Up close and personal with Helle Frederiksen

After an impressive runner-up finish in Penticton, Helle Frederiksen is set for another big race this weekend - the Ironman 70.3 World Championship in Chattanooga, Tennessee.

| September 4, 2017 | PERSONALITY

Photo >Kevin Mackinnon

TriathlonWorld.com: Talk us through your season so far

Helle Frederiksen: “It almost feels as though my season is only now starting.  I started out at Ironman 70.3 Puerto Rico in the beginning of the year. Despite going into the race confident and with a solid amount of work in my body, I suffered heavily with nerve/back issues which we suspect was a result of an abrupt stop exiting the water. It really prevented me racing well down there and it was a real battle to keep the body moving. A couple of weeks later, having travelled to Ironman 70.3 Texas, I suffered a fiber tear in my calf during a light pre-race jog. This prevented me starting and saw me sidelined for several weeks. With the Ironman 70.3 European Championship in Denmark, I committed to racing at home for the first time since 2011, despite being very much under cooked in terms of preparation. To get second with such limited preparation really took me by surprise. Since the Ironman 70.3 Europeans, it has been all about building fitness week after week and making sure my body is conditioned for two very hard championship races. Ironman 70.3 Otepää was a nice form tester and treated as an event that I could blow off some cobwebs, rather than dive straight into two big championship events. (She would finish second at the ITU Long Distance Triathlon World Championships in Penticton.)

How hard is it to remain on form ahead of a big event?

I think it is very individual. For me, personally, I feel I am only now coming into form since early 2015, so that is a welcome feeling, making it easier to maintain. For some athletes who have been in form since the beginning of the year, or longer, it can be a challenge as championship events really require the best of an athletes both physically and mentally, and that is not always easy to sustain.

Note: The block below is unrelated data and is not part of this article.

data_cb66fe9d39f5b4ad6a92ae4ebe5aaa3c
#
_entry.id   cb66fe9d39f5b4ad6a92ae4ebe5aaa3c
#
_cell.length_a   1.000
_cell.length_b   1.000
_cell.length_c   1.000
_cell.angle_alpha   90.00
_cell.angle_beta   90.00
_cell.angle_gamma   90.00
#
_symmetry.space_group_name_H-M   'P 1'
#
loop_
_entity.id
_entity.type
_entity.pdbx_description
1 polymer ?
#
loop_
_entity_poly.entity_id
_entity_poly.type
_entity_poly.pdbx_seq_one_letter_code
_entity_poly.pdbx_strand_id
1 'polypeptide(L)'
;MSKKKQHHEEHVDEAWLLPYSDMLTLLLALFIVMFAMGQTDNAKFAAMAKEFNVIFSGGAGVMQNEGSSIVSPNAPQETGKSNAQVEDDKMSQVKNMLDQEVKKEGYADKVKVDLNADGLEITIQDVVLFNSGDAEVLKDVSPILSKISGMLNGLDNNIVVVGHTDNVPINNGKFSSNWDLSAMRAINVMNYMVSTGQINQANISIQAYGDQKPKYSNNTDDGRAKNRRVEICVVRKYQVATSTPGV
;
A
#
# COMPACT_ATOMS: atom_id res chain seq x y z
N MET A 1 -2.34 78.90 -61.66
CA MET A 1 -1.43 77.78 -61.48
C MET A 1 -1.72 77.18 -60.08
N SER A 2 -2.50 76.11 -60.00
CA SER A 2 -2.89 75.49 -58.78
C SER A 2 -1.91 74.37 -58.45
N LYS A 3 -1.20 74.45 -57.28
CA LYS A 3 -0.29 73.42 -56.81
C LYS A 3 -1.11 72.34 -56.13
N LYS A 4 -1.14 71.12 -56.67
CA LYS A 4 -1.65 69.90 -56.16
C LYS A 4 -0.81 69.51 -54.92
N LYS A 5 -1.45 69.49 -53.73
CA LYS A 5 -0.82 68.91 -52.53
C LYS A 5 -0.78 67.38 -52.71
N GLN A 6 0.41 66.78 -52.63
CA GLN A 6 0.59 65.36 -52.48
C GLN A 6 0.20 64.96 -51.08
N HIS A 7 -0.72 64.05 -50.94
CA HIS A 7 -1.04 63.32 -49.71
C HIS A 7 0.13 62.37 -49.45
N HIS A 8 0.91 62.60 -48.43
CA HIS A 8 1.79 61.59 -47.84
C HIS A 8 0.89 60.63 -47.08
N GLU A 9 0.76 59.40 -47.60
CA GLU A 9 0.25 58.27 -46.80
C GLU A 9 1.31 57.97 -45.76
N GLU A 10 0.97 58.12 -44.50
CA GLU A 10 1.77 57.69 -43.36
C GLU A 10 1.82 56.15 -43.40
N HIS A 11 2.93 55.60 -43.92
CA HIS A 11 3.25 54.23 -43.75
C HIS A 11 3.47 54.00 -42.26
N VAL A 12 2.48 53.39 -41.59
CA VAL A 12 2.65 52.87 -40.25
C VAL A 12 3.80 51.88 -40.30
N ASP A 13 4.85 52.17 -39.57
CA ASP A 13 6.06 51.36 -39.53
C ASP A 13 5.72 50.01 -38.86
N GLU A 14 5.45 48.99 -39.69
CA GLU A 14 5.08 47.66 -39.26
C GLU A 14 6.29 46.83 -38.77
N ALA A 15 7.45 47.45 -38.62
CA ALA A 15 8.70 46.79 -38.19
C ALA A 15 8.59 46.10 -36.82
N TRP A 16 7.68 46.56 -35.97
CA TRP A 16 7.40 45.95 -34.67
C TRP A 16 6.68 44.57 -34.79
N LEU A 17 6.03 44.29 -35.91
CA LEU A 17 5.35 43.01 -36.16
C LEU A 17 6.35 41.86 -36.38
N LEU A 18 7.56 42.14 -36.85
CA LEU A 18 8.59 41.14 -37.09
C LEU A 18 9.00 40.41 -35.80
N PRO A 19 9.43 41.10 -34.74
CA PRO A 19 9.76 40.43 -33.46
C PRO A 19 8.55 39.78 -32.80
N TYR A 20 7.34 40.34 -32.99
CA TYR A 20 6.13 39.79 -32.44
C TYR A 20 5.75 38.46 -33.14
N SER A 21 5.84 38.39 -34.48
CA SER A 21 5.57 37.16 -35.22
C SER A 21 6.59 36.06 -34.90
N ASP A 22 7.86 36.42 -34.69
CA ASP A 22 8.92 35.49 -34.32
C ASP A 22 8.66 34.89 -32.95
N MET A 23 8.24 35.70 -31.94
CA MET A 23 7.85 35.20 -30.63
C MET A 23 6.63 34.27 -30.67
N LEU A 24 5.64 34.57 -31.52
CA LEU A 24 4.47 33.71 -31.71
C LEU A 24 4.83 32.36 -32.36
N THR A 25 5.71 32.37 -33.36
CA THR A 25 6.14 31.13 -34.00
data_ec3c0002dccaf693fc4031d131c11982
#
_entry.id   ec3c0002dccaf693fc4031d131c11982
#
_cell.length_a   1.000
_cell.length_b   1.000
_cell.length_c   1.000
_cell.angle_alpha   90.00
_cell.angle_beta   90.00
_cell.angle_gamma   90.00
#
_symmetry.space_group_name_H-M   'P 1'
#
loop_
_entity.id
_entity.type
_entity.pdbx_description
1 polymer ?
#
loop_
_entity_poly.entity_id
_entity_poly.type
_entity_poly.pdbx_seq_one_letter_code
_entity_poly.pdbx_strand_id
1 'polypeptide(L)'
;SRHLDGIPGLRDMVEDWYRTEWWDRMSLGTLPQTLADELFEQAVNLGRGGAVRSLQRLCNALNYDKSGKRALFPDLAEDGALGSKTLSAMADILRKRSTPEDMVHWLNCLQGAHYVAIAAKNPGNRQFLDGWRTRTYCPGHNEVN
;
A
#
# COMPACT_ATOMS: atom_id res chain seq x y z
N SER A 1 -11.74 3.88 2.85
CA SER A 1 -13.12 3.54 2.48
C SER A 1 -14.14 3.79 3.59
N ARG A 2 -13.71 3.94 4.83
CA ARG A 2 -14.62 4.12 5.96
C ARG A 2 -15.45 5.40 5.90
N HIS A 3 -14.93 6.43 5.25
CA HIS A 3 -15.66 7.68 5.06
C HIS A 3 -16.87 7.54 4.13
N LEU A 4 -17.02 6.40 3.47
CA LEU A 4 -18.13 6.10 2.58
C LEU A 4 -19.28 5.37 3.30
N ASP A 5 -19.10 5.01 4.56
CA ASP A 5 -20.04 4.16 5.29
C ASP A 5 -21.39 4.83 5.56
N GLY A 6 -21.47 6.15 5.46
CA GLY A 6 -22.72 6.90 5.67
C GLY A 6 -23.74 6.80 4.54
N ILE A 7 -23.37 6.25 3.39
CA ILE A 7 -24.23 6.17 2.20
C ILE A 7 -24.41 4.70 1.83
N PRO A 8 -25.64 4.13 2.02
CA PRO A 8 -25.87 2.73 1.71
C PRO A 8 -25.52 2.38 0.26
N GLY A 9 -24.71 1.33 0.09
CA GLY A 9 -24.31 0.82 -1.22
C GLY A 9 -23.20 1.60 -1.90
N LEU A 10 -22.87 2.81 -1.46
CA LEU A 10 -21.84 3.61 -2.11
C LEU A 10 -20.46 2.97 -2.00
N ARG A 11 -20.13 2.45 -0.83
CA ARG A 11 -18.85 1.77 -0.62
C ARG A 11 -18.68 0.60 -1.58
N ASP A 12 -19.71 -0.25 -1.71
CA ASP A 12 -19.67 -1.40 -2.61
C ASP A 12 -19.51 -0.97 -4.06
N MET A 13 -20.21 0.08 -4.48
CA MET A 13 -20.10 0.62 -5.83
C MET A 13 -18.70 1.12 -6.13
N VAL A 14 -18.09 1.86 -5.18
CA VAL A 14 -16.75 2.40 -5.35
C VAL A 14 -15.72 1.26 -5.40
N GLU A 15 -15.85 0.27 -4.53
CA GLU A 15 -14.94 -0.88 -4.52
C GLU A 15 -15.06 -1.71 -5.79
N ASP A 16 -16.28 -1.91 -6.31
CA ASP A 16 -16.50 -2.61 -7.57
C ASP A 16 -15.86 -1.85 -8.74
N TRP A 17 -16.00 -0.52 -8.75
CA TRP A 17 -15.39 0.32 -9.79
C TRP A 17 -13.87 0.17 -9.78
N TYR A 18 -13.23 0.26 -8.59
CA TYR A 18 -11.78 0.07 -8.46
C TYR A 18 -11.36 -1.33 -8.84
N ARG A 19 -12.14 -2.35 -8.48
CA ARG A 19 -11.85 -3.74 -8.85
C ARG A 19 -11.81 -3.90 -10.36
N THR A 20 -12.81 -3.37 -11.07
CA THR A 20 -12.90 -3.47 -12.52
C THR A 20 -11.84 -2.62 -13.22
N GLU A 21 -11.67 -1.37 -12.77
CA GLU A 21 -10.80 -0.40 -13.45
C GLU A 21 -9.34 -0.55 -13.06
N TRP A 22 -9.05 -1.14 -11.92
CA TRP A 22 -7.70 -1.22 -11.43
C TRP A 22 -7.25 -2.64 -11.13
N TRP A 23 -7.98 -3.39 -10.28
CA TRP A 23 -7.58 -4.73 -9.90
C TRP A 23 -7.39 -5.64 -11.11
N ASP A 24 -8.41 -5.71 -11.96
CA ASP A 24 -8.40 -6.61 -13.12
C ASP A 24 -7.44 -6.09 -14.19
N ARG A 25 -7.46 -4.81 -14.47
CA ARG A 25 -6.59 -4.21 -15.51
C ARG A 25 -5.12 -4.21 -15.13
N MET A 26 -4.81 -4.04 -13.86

What did you learn from your second at IRONMAN 70.3 European Championship?

Despite being in the sport since 2006 and racing professionally since 2009, I would say that the result at the Ironman 70.3 European Championship taught me just as much as, if not more than, some of my biggest performances in the sport. What it showed me was that despite a couple  of inconsistent seasons, experience is a very powerful asset. Too often we (experienced/successful athletes) tend to forget how much we have in the bank. My desire to perform in Helsingør  was stronger than my fitness. And, therefore, I have no doubt that if it wasn’t for the mindset I adopted, I may not have started Helsingør at all in favor of a training block to get up to full fitness. There is no doubt I took more out of second in Helsingør than any training block could have ever given me.

Social media: a chore or being professional

Social media, as I see it, is us, as professional athletes, representing ourselves to followers, fans, sponsors, family and friends. It is part of our job and rightly so. We don’t have TV cameras following our every move and we are lucky if we get five minutes of camera time at a major championship, so in many ways it is the only way to showcase our value and publicize what we do. My personal approach is different to others and I see social media as an opportunity for me to be represented for who I am. I take pride in making my channels informative, valuable to others and a showcase of what it takes to get to the top.